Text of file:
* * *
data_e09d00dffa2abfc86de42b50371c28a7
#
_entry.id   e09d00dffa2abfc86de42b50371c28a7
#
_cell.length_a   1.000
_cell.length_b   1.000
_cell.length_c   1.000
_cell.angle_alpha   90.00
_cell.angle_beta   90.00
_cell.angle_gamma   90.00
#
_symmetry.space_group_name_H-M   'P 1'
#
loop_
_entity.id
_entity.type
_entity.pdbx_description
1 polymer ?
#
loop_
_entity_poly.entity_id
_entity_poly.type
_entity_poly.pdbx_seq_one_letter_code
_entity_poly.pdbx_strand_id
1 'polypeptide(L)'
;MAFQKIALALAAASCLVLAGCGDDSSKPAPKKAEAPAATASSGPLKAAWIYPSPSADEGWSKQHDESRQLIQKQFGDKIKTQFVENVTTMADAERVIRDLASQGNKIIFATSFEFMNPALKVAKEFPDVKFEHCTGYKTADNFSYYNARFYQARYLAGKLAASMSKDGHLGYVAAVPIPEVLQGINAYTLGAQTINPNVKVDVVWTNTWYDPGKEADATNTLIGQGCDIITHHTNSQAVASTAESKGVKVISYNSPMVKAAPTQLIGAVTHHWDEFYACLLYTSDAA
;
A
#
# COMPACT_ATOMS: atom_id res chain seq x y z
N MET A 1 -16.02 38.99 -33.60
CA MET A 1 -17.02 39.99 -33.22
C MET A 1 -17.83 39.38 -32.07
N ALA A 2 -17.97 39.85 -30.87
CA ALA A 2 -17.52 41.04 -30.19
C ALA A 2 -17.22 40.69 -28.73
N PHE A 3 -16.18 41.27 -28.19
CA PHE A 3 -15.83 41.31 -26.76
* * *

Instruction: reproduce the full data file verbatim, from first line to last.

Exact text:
data_e09d00dffa2abfc86de42b50371c28a7
#
_entry.id   e09d00dffa2abfc86de42b50371c28a7
#
_cell.length_a   1.000
_cell.length_b   1.000
_cell.length_c   1.000
_cell.angle_alpha   90.00
_cell.angle_beta   90.00
_cell.angle_gamma   90.00
#
_symmetry.space_group_name_H-M   'P 1'
#
loop_
_entity.id
_entity.type
_entity.pdbx_description
1 polymer ?
#
loop_
_entity_poly.entity_id
_entity_poly.type
_entity_poly.pdbx_seq_one_letter_code
_entity_poly.pdbx_strand_id
1 'polypeptide(L)'
;MAFQKIALALAAASCLVLAGCGDDSSKPAPKKAEAPAATASSGPLKAAWIYPSPSADEGWSKQHDESRQLIQKQFGDKIKTQFVENVTTMADAERVIRDLASQGNKIIFATSFEFMNPALKVAKEFPDVKFEHCTGYKTADNFSYYNARFYQARYLAGKLAASMSKDGHLGYVAAVPIPEVLQGINAYTLGAQTINPNVKVDVVWTNTWYDPGKEADATNTLIGQGCDIITHHTNSQAVASTAESKGVKVISYNSPMVKAAPTQLIGAVTHHWDEFYACLLYTSDAA
;
A
#
# COMPACT_ATOMS: atom_id res chain seq x y z
N MET A 1 -16.02 38.99 -33.60
CA MET A 1 -17.02 39.99 -33.22
C MET A 1 -17.83 39.38 -32.07
N ALA A 2 -17.97 39.85 -30.87
CA ALA A 2 -17.52 41.04 -30.19
C ALA A 2 -17.22 40.69 -28.73
N PHE A 3 -16.18 41.27 -28.19
CA PHE A 3 -15.83 41.31 -26.76